The Treaty of London (29 March 1864) recognised the Ionian Islands as a greek province. The High Commissioner officially proclaimed the Union of the Islands with Greece on 21 May 1864. Initially, the position of the Jewish community improved significantly. The island’s Jews were granted full political and civil rights, as Greek citizens. They could henceforth take part in community matters, run for election and actively participate in social and political life. These new conditions led to a flowering of the community, culturally and financially. Most families were now pretty affluent and the community boasted a number of schools, as well as a nursing home for the elderly. In 1925 a rabbinical school was founded, while a Talmud Torah school operated until the beginning of the 20th century. Rabbi Abraham Schreiber and the teacher Moissis Chaimis founded a night school for destitute pupils. Despite this good atmosphere, the traditional discord between the Greci and the Pugliesi, though muted, continued to burn underneath, despite the best efforts of Rabbi Schreiber, as well as those of his successor, Rabbi Yaacov Nechama. The two communities even maintained separate benevolent institutions.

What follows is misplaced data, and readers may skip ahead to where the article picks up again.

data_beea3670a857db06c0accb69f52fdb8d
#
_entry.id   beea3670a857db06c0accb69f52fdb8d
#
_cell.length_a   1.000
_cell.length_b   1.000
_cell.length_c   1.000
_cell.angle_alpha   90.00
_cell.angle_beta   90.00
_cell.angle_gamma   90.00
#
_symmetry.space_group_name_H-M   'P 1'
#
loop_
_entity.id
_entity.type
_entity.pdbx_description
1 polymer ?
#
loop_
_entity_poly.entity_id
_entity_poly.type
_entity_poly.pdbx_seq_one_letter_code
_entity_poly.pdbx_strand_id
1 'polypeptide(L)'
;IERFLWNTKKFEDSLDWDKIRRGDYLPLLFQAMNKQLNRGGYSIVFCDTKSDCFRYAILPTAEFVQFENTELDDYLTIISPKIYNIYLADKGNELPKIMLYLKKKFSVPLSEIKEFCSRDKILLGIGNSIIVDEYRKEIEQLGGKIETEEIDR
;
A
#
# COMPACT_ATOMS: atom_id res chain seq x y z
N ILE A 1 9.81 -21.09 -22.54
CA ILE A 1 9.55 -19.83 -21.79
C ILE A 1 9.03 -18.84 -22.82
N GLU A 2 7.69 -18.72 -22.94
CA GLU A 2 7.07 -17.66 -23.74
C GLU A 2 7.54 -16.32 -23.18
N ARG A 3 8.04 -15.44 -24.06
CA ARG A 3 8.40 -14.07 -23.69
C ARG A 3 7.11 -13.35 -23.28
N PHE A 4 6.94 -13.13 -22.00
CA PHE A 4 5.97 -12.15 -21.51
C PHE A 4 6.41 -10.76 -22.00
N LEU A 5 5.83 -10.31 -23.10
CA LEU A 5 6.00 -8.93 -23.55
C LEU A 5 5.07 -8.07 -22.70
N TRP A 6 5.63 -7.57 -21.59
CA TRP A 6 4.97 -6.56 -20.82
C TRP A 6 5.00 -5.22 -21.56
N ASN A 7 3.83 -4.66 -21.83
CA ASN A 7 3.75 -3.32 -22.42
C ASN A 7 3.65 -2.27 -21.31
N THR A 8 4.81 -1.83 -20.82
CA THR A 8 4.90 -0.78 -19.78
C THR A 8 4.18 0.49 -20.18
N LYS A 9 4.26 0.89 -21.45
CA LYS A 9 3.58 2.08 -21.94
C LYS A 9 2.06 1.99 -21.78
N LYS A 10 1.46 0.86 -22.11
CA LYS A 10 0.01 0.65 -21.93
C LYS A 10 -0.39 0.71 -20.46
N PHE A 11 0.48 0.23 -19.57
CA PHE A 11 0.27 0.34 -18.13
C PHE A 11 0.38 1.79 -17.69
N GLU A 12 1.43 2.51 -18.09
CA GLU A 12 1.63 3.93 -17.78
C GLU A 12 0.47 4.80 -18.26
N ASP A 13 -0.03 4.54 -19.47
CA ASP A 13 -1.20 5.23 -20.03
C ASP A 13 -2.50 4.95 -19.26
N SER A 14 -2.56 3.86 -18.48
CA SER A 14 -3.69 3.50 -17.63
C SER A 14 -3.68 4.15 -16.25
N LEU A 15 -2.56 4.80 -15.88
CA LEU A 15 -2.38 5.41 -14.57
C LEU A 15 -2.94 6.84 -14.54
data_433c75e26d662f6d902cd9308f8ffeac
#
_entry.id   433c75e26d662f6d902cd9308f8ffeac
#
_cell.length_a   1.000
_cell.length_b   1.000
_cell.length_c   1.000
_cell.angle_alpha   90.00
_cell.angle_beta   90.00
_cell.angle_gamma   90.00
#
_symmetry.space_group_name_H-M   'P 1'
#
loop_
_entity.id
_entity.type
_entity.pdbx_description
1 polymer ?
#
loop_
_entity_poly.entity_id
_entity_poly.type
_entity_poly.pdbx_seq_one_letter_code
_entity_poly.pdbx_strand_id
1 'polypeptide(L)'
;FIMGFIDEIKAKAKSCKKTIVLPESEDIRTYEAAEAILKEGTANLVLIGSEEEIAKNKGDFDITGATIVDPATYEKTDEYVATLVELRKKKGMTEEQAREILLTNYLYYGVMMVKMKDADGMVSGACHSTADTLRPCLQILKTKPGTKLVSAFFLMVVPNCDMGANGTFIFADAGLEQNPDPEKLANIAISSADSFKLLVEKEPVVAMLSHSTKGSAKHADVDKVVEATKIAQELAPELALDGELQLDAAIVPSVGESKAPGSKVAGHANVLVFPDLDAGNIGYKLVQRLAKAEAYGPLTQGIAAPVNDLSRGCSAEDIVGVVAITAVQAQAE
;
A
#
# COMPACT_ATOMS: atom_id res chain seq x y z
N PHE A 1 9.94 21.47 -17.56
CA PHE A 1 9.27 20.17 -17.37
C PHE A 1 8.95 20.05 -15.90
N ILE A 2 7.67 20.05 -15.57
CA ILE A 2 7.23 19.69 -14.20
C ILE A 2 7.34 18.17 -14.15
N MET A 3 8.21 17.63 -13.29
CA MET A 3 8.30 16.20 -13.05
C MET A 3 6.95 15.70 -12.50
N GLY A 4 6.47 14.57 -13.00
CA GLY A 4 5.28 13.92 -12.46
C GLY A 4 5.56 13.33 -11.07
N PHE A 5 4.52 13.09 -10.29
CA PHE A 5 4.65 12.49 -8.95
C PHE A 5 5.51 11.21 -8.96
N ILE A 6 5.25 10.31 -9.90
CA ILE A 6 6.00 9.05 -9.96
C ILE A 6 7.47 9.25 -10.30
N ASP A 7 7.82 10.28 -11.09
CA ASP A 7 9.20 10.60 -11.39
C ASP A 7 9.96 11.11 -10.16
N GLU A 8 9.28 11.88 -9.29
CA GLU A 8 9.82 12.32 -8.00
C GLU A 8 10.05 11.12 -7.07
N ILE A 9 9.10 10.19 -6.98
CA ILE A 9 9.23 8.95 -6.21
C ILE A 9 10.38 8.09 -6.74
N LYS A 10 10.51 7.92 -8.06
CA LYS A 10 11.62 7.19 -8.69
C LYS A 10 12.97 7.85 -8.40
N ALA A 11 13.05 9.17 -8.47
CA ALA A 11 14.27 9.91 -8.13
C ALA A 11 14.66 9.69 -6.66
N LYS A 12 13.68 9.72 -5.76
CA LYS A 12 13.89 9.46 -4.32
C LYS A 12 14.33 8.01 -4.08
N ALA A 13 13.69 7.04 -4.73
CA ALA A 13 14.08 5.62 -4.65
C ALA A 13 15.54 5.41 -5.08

Click here to see the Digital Presentation